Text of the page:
Can human coronaviruses infect the GI tract?

The coronavirus disease 2019 (COVID-19) is primarily a respiratory disease, as its causative agent, the severe acute respiratory syndrome coronavirus 2 (SARS-CoV-2), will typically infect epithelial cells in the lungs. In the vast majority of mild COVID-19 cases, the disease will not spread beyond the respiratory tract.

However, there is growing evidence that SARS-CoV-2 can cause significant gastrointestinal (GI) infection. To this end, researchers in a recent Reviews in Medical Virology study review current findings on how human coronaviruses (HCoVs) like SARS-CoV-2 might cause GI symptoms.

Study: Potential intestinal infection and faecal-oral transmission of human coronaviruses. Image Credit: Orawan Pattrarawimonchai / 

HCoVs and intestinal receptors

Both SARS-CoV and SARS-CoV-2 primarily enter host cells by binding to the host angiotensin-converting enzyme 2 (ACE2) receptor. In addition to its presence on lung epithelial cells, ACE2 receptors are also expressed in the brush border of enterocytes within the small intestine, thereby indicating that both of these viruses have the potential to cause intestinal infections.

Comparatively, the Middle East respiratory syndrome coronavirus (MERS-CoV) primarily uses the dipeptidyl peptidase-4 (DPP4) receptor to gain entry into cells. DDP4 receptors are highly expressed in the small intestine, thus demonstrating the high susceptibility of these cells to MERS-CoV infection.

Intestinal pathologies and HCoV infection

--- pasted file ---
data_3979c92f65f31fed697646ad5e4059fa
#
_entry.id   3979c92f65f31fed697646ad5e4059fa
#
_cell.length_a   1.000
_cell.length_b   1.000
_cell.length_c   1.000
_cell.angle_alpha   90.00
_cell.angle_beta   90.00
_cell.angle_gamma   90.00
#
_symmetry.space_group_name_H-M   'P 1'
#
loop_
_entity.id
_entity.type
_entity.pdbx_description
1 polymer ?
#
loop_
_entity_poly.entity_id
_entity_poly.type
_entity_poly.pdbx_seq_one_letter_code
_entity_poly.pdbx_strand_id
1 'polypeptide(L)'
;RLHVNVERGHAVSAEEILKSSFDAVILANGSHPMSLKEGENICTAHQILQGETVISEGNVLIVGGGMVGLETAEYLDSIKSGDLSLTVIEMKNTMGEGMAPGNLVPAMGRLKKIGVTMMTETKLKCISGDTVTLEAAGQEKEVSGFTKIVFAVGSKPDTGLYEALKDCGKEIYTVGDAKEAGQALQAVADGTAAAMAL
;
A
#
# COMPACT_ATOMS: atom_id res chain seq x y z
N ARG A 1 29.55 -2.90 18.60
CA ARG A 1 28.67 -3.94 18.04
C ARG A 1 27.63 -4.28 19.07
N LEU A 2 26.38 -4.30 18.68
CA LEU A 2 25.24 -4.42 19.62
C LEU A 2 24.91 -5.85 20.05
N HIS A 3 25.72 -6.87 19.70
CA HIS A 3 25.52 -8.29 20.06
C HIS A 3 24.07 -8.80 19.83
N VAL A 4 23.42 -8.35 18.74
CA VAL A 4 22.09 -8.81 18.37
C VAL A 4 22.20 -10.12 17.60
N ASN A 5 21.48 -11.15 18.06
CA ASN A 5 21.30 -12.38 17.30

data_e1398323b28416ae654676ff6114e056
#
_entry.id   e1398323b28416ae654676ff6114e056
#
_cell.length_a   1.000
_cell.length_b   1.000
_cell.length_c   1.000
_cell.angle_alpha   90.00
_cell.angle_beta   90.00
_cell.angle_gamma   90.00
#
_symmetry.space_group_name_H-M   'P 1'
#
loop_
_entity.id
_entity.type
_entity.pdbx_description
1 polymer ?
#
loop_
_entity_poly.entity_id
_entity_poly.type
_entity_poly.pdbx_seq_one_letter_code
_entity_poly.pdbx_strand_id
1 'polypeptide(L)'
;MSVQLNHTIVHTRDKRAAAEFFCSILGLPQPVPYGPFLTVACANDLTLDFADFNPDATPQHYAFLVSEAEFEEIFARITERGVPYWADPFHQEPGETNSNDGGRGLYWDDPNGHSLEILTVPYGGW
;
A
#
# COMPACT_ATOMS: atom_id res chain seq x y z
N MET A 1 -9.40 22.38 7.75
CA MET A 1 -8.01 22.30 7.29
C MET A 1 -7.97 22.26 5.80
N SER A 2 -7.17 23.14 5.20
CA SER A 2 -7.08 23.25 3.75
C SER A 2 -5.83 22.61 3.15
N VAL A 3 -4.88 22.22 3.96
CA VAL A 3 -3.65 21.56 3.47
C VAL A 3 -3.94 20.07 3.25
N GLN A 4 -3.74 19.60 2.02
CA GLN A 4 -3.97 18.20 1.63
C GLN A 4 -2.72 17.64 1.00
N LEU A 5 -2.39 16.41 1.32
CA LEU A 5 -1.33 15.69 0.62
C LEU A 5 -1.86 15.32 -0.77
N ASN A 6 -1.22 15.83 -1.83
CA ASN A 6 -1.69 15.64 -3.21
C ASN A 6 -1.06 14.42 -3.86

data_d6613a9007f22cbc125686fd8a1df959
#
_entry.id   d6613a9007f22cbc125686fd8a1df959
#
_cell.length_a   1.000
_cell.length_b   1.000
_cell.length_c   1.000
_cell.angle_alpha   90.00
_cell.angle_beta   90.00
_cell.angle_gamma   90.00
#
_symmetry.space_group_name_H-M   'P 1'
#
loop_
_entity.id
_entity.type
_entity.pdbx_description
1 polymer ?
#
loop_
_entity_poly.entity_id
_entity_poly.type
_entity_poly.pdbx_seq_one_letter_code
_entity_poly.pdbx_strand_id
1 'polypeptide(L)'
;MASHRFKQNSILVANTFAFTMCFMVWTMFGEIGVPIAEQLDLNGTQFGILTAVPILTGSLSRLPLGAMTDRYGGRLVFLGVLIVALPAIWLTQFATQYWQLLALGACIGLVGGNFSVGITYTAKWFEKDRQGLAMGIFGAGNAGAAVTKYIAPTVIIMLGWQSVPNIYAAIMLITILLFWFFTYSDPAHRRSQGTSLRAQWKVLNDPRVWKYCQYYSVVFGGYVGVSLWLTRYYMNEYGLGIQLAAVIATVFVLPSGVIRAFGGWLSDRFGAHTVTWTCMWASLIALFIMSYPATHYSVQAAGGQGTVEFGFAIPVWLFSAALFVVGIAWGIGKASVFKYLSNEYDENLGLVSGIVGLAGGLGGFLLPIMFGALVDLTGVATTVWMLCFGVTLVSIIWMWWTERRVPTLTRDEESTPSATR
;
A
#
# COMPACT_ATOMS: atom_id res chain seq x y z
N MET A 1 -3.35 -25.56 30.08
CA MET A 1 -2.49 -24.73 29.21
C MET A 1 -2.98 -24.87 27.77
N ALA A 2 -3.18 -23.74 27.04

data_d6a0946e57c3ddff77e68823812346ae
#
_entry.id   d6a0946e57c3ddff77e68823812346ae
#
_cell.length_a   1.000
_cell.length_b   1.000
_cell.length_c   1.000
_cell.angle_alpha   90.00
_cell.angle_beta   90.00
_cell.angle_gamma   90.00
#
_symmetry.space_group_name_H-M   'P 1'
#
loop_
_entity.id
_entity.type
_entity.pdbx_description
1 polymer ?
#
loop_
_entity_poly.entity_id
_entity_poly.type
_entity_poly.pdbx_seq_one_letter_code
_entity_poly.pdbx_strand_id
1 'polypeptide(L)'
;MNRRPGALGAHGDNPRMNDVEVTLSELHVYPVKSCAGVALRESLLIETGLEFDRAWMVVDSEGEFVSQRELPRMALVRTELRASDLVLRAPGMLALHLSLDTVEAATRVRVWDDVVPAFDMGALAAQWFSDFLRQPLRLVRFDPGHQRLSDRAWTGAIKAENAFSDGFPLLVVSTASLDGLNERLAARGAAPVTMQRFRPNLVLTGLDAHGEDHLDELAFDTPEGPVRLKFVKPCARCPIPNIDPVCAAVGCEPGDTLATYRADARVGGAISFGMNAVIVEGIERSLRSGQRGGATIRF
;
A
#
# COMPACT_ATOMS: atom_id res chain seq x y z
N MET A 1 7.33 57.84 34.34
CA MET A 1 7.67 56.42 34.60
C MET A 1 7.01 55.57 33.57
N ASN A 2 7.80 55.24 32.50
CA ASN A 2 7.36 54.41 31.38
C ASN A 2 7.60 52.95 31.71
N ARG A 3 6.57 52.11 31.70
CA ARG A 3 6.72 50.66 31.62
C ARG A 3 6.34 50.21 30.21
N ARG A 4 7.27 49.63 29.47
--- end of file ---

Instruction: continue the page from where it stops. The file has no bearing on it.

SARS-CoV has been detected in surface enterocytes of the small intestine during autopsies performed following the SARS outbreak of 2002. Moreover, active replication of SARS-CoV has been reported in the enterocytes of both the large and small intestines. Viral particles have also been identified in the dilated endoplasmic reticulum of mucosal epithelial cells.

To date, no evidence of SARS-CoV-2 replication has been reported in the intestines following endoscopies and biopsies performed on COVID-19 patients. However, many of these patients reported gastrointestinal (GI) bleeding. Nevertheless, the staining of GI epithelial cells has detected the expression of the viral nucleocapsid (N) gene.

Unfortunately, no biopsy or autopsy studies of MERS-CoV victims were performed in time to find evidence of intestinal infection.

In vitro evidence

SARS-CoV has also been reported to infect several human intestinal cell lines in vitro, including the carcinoma-derived lines Caco-2 and CL14. Moreover, this virus has also been shown to produce a cytopathic effect (CPE) in Caco-2 cells.

MERS-CoV is capable of infecting primary enterocytes, which express the viral N protein, undergo membrane fusion, and form syncytia. These N-positive intestinal enterocytes can also form syncytia similar to primary cells.

SARS-CoV-2 has also been observed to replicate in Caco-2 cells, wherein they produce higher titers of infectious SARS-CoV-2 than the lung cell line Calu-3. There is also significant evidence demonstrating the ability of SARS-CoV-2 to infect human enteroids, which then release viral particles from the basolateral and apical cells of the lumen.

In vivo evidence

Transgenic mice expressing hACE2 have been created to allow researchers to study mild infection with SARS-CoV-2. In fact, this model exhibits signs of edema and lymphocyte infiltration in the GI tract following inoculation with SARS-CoV-2. Palm civets and rhesus macaques have also been used as models for SARS-CoV-2 infection.